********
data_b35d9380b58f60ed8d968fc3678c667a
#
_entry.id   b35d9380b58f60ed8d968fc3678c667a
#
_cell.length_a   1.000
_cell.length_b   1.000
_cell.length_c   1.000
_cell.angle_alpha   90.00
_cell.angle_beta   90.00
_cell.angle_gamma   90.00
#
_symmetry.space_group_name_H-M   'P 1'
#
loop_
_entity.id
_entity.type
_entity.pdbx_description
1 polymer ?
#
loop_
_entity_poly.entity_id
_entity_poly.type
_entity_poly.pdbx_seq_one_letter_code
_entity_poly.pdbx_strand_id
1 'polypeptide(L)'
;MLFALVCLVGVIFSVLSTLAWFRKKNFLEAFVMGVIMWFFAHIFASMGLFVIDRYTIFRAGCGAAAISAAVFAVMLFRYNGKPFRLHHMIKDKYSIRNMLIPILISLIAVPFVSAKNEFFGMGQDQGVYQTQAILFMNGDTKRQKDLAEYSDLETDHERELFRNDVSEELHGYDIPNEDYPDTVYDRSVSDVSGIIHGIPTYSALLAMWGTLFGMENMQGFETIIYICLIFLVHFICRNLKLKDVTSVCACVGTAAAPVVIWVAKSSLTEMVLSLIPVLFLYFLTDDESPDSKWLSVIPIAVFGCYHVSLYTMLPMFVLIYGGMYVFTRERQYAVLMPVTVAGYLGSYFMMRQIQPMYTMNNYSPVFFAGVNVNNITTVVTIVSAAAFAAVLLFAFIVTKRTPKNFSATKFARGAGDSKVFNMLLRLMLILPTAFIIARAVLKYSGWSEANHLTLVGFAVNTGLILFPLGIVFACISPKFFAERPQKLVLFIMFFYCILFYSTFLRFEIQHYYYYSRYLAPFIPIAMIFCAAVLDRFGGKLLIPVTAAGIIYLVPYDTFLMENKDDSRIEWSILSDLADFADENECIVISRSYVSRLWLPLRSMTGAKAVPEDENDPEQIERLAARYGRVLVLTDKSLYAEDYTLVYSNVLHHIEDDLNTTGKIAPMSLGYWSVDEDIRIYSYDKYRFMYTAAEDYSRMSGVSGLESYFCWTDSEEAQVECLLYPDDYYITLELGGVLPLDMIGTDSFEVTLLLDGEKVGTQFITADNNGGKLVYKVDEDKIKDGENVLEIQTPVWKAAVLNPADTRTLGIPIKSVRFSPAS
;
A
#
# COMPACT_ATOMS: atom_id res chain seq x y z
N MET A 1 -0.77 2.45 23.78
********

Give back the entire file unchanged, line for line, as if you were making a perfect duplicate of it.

data_b35d9380b58f60ed8d968fc3678c667a
#
_entry.id   b35d9380b58f60ed8d968fc3678c667a
#
_cell.length_a   1.000
_cell.length_b   1.000
_cell.length_c   1.000
_cell.angle_alpha   90.00
_cell.angle_beta   90.00
_cell.angle_gamma   90.00
#
_symmetry.space_group_name_H-M   'P 1'
#
loop_
_entity.id
_entity.type
_entity.pdbx_description
1 polymer ?
#
loop_
_entity_poly.entity_id
_entity_poly.type
_entity_poly.pdbx_seq_one_letter_code
_entity_poly.pdbx_strand_id
1 'polypeptide(L)'
;MLFALVCLVGVIFSVLSTLAWFRKKNFLEAFVMGVIMWFFAHIFASMGLFVIDRYTIFRAGCGAAAISAAVFAVMLFRYNGKPFRLHHMIKDKYSIRNMLIPILISLIAVPFVSAKNEFFGMGQDQGVYQTQAILFMNGDTKRQKDLAEYSDLETDHERELFRNDVSEELHGYDIPNEDYPDTVYDRSVSDVSGIIHGIPTYSALLAMWGTLFGMENMQGFETIIYICLIFLVHFICRNLKLKDVTSVCACVGTAAAPVVIWVAKSSLTEMVLSLIPVLFLYFLTDDESPDSKWLSVIPIAVFGCYHVSLYTMLPMFVLIYGGMYVFTRERQYAVLMPVTVAGYLGSYFMMRQIQPMYTMNNYSPVFFAGVNVNNITTVVTIVSAAAFAAVLLFAFIVTKRTPKNFSATKFARGAGDSKVFNMLLRLMLILPTAFIIARAVLKYSGWSEANHLTLVGFAVNTGLILFPLGIVFACISPKFFAERPQKLVLFIMFFYCILFYSTFLRFEIQHYYYYSRYLAPFIPIAMIFCAAVLDRFGGKLLIPVTAAGIIYLVPYDTFLMENKDDSRIEWSILSDLADFADENECIVISRSYVSRLWLPLRSMTGAKAVPEDENDPEQIERLAARYGRVLVLTDKSLYAEDYTLVYSNVLHHIEDDLNTTGKIAPMSLGYWSVDEDIRIYSYDKYRFMYTAAEDYSRMSGVSGLESYFCWTDSEEAQVECLLYPDDYYITLELGGVLPLDMIGTDSFEVTLLLDGEKVGTQFITADNNGGKLVYKVDEDKIKDGENVLEIQTPVWKAAVLNPADTRTLGIPIKSVRFSPAS
;
A
#
# COMPACT_ATOMS: atom_id res chain seq x y z
N MET A 1 -0.77 2.45 23.78